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Protesters of Immigration Shelters Attempt to “ruin” Heartland Alliance Gala

Kayleigh PadarProtestors gathered in front of Heartland Alliance's gala to protest detention centers operated by part of the organization.

About 50 demonstrators of all ages assembled outside of Heartland Alliance’s annual fundraiser gala at the Swissotel Hotel near Loyola’s Water Tower Campus on Oct. 11 to protest Chicago-area detention centers holding migrant children operated by part of the organization. Two of the nine centers are in Rogers Park, near Loyola’s Lake Shore Campus.

More than 2,500 children were separated from their parents after crossing the border illegally and detained in shelters throughout the country by the federal government this year, according to an article by ProPublica Illinois.

These separations are due to the Trump Administration’s “zero tolerance policy” on immigration, which mandates prosecution of anyone who crosses the border illegally, according to The New York Times. Families are separated in the process so that the adults can be prosecuted, according to The New York Times.

This has led to an ongoing debate on child detention centers. Protests against the detainment of children have taken place in Chicago, including in the Loop and Rogers Park, the Phoenix reported.

The Facebook page for the protest invited people to “ruin [Heartland’s] dinner,” alleging the organization’s exploitation of poor communities of color and operation of detention centers for migrant children.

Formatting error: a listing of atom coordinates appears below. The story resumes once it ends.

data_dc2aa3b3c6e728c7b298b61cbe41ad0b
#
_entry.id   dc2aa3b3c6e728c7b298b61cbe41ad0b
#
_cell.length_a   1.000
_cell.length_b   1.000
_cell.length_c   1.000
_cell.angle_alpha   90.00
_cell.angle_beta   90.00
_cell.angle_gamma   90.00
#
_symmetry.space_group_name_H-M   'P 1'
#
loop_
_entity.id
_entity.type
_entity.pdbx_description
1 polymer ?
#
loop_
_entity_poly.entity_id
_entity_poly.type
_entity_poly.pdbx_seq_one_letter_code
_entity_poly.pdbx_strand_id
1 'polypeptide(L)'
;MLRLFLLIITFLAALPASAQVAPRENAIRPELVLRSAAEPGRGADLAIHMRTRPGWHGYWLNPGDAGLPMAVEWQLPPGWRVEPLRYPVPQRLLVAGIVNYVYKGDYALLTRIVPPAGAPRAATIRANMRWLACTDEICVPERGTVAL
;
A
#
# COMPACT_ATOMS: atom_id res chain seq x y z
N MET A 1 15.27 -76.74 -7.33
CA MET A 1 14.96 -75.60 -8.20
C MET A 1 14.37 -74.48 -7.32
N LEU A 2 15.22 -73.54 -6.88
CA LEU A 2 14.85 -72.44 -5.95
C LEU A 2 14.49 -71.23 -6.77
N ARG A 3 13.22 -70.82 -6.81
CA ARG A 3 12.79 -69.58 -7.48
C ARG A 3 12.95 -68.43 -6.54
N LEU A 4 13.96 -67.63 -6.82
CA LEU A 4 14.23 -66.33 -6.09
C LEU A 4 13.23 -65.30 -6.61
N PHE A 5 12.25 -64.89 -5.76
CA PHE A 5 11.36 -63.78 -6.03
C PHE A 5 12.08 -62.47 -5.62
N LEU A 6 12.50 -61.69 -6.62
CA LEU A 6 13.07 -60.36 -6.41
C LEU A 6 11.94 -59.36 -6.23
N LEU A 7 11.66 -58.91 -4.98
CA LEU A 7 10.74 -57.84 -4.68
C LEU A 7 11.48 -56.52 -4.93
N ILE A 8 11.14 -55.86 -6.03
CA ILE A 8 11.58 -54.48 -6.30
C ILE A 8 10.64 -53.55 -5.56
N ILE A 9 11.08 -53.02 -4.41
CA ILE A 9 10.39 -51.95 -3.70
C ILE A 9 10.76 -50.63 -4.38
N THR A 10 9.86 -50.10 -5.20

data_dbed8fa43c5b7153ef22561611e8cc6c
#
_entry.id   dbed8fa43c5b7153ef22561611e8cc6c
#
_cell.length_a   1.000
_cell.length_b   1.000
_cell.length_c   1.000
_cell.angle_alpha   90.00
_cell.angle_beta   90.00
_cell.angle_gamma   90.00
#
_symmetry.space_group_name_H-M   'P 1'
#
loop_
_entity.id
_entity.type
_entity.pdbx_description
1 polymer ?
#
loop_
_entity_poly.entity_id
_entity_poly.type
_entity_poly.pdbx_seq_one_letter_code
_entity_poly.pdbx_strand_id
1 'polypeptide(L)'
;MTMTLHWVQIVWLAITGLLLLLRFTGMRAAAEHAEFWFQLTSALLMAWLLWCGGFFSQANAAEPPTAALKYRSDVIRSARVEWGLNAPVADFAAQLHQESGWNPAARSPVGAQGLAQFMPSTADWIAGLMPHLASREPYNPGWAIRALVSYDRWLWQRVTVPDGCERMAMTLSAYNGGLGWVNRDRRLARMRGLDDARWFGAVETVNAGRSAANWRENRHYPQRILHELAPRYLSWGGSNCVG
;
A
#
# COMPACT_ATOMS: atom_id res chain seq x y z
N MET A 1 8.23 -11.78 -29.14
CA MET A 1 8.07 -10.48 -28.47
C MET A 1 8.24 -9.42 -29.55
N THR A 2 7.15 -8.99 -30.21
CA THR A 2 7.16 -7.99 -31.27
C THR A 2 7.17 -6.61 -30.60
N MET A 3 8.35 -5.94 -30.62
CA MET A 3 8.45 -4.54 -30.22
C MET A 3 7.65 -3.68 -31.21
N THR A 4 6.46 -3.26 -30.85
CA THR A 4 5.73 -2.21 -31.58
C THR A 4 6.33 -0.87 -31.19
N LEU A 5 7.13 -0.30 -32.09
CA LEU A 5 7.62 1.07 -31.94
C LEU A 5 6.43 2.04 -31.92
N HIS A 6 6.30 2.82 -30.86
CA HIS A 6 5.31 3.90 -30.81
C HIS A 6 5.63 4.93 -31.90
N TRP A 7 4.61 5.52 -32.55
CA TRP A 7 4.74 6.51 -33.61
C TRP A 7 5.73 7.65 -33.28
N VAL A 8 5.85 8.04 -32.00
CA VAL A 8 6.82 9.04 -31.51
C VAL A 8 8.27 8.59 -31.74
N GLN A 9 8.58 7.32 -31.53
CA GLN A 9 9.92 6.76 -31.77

Heartland Alliance is an anti-poverty organization that aims to advance human rights and respond to the needs of poor communities, according to its website. Heartland has been positively regarded for helping with homelessness and other issues, The Phoenix reported.

Heartland Human Care Services – the branch of Heartland Alliance that runs the detention centers – has also faced abuse accusations within the detention centers, ProPublica reported.

The protest was supported by multiple organizations, including Little Village Solidarity Network/Red de Solidaridad de La Villita and Chicago General Defense Committee.

Protesters held signs and made drumming noises using buckets and sticks in an attempt to disrupt the donors walking into the fundraiser.

Each time someone walked into the building, the protesters grew louder and yelled, “shame.” Some protestors told people walking into the building to tell Heartland Alliance to “let those kids go,” in reference to migrant children being housed in shelters.

Demonstrators chanted, “Heartland’s gonna lose today,” and referred to Heartland as “baby jailers.”

Protestors argued with police officers a few times, but no arrests were made. Each time an argument broke out, the other protesters grew louder and chanted “the criminals are inside.”

Heartland Alliance didn’t respond to requests for comment.

Noah Jones, 26, said he came to the protest because he was surprised to learn that there were detention centers in Illinois.

“I wasn’t aware that there were all these detention centers under our very nose,” Jones said. “Chicago is supposed to be a sanctuary city, but that doesn’t stop the city from supporting organizations like Heartland Alliance. I find that hypocrisy infuriating.”

Jones said Heartland Alliance’s role in family separation upsets him because it investigates families through the children in its centers.

“The government’s line is that these nonprofit organizations are protecting these children but they’re not,” Jones said. “They’re using it as an excuse to investigate people of color and deport them. They’re using this guise to really exploit them.”

Eli Mosby, who said he lives on the South Side, said it’s important for people to protest unjust situations because the country belongs to the people who live in it.

“This is not a country built on hate and fascism,” Mosby said. “It’s time for us to take a stand. It’s time for us to change things because this is our country.”

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